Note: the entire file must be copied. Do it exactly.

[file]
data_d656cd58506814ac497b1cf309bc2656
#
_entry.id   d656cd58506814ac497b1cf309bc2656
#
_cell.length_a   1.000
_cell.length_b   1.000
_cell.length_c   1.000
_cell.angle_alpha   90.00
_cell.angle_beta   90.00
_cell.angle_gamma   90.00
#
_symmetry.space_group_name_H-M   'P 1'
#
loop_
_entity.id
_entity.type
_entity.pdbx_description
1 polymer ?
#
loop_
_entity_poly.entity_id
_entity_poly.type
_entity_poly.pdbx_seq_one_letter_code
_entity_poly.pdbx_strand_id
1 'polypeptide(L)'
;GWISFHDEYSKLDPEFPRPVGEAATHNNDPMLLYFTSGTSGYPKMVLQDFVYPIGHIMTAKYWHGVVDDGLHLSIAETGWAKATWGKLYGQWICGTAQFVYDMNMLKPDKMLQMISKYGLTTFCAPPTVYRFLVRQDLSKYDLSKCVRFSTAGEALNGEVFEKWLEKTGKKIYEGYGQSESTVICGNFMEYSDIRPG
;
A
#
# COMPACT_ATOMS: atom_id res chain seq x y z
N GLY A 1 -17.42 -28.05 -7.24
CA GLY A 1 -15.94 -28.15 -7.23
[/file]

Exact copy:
data_d656cd58506814ac497b1cf309bc2656
#
_entry.id   d656cd58506814ac497b1cf309bc2656
#
_cell.length_a   1.000
_cell.length_b   1.000
_cell.length_c   1.000
_cell.angle_alpha   90.00
_cell.angle_beta   90.00
_cell.angle_gamma   90.00
#
_symmetry.space_group_name_H-M   'P 1'
#
loop_
_entity.id
_entity.type
_entity.pdbx_description
1 polymer ?
#
loop_
_entity_poly.entity_id
_entity_poly.type
_entity_poly.pdbx_seq_one_letter_code
_entity_poly.pdbx_strand_id
1 'polypeptide(L)'
;GWISFHDEYSKLDPEFPRPVGEAATHNNDPMLLYFTSGTSGYPKMVLQDFVYPIGHIMTAKYWHGVVDDGLHLSIAETGWAKATWGKLYGQWICGTAQFVYDMNMLKPDKMLQMISKYGLTTFCAPPTVYRFLVRQDLSKYDLSKCVRFSTAGEALNGEVFEKWLEKTGKKIYEGYGQSESTVICGNFMEYSDIRPG
;
A
#
# COMPACT_ATOMS: atom_id res chain seq x y z
N GLY A 1 -17.42 -28.05 -7.24
CA GLY A 1 -15.94 -28.15 -7.23